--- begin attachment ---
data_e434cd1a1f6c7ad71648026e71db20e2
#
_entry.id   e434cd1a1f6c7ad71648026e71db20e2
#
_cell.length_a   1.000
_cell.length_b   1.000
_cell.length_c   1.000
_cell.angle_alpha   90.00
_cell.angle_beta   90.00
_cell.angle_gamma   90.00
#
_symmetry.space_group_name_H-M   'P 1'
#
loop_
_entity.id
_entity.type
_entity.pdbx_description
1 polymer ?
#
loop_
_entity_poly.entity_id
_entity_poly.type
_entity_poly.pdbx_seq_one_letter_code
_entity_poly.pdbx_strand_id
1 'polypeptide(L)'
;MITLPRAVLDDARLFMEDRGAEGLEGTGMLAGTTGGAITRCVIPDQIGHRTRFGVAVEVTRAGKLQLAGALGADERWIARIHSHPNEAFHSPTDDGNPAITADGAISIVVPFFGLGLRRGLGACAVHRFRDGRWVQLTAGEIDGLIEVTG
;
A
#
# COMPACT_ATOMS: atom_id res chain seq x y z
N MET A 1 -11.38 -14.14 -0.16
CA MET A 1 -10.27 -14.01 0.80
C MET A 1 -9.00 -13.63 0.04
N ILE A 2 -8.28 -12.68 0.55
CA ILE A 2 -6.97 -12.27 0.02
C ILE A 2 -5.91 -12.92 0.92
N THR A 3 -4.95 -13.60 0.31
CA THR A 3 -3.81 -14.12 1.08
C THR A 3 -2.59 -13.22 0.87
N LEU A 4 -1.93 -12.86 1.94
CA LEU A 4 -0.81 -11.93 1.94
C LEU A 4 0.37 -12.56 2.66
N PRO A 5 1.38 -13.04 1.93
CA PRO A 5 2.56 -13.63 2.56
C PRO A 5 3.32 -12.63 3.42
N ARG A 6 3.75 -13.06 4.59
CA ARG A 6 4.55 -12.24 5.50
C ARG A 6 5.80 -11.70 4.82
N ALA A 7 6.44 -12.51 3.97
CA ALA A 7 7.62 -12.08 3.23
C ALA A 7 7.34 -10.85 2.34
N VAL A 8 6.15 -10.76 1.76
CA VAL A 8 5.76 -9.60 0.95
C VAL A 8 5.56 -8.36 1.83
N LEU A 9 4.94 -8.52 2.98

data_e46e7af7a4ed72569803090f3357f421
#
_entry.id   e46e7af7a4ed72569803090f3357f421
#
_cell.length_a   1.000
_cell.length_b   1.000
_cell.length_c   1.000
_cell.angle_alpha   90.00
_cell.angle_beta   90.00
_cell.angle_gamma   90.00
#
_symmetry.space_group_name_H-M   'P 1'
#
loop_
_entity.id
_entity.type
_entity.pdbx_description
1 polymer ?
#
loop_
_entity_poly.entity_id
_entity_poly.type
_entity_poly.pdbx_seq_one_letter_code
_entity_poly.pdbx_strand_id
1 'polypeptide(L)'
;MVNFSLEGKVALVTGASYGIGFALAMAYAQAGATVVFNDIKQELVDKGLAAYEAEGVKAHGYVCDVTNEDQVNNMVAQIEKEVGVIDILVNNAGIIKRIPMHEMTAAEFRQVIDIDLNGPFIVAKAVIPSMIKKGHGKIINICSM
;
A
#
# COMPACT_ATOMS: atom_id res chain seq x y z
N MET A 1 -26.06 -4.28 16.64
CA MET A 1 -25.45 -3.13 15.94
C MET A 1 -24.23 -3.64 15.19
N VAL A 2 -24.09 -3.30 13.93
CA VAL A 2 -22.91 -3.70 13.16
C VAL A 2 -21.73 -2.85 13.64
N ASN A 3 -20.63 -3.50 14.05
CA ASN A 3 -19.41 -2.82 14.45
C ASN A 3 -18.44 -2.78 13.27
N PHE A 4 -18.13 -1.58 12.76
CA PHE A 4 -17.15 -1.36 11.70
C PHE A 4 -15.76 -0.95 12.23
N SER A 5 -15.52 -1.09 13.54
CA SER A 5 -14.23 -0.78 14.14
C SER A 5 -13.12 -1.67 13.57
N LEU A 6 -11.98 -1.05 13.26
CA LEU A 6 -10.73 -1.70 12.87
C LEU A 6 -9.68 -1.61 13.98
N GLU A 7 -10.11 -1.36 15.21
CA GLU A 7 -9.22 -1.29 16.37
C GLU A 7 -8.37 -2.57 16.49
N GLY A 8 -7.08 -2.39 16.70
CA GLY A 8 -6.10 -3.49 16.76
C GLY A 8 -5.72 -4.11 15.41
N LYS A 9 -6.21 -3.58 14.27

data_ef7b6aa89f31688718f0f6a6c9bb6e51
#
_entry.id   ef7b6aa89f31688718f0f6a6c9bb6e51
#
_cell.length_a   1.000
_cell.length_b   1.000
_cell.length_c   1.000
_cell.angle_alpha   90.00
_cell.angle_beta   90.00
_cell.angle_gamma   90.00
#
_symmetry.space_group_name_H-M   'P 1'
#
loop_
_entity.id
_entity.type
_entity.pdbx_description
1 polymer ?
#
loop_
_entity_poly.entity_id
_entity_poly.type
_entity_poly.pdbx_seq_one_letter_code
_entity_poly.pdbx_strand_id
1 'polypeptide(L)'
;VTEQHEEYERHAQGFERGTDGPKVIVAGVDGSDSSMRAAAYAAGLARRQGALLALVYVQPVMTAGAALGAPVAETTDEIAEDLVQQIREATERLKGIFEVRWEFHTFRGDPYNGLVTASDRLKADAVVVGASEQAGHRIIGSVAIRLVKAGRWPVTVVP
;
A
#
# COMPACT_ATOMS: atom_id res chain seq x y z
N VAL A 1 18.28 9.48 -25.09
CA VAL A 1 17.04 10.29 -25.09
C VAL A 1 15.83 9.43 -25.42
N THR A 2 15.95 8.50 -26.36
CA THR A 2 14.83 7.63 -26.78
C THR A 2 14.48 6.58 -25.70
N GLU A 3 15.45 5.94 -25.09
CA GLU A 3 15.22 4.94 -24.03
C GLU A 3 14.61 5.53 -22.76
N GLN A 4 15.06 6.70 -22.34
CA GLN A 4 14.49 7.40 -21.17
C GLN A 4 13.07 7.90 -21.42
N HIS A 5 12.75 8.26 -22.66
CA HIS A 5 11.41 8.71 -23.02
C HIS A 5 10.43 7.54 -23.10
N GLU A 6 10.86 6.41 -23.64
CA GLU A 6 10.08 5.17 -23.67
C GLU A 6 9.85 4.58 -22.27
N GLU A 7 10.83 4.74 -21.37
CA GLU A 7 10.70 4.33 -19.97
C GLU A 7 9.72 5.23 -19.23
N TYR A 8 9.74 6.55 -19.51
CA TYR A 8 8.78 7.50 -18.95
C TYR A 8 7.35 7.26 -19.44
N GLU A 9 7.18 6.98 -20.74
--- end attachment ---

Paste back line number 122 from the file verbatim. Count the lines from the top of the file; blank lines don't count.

_symmetry.space_group_name_H-M   'P 1'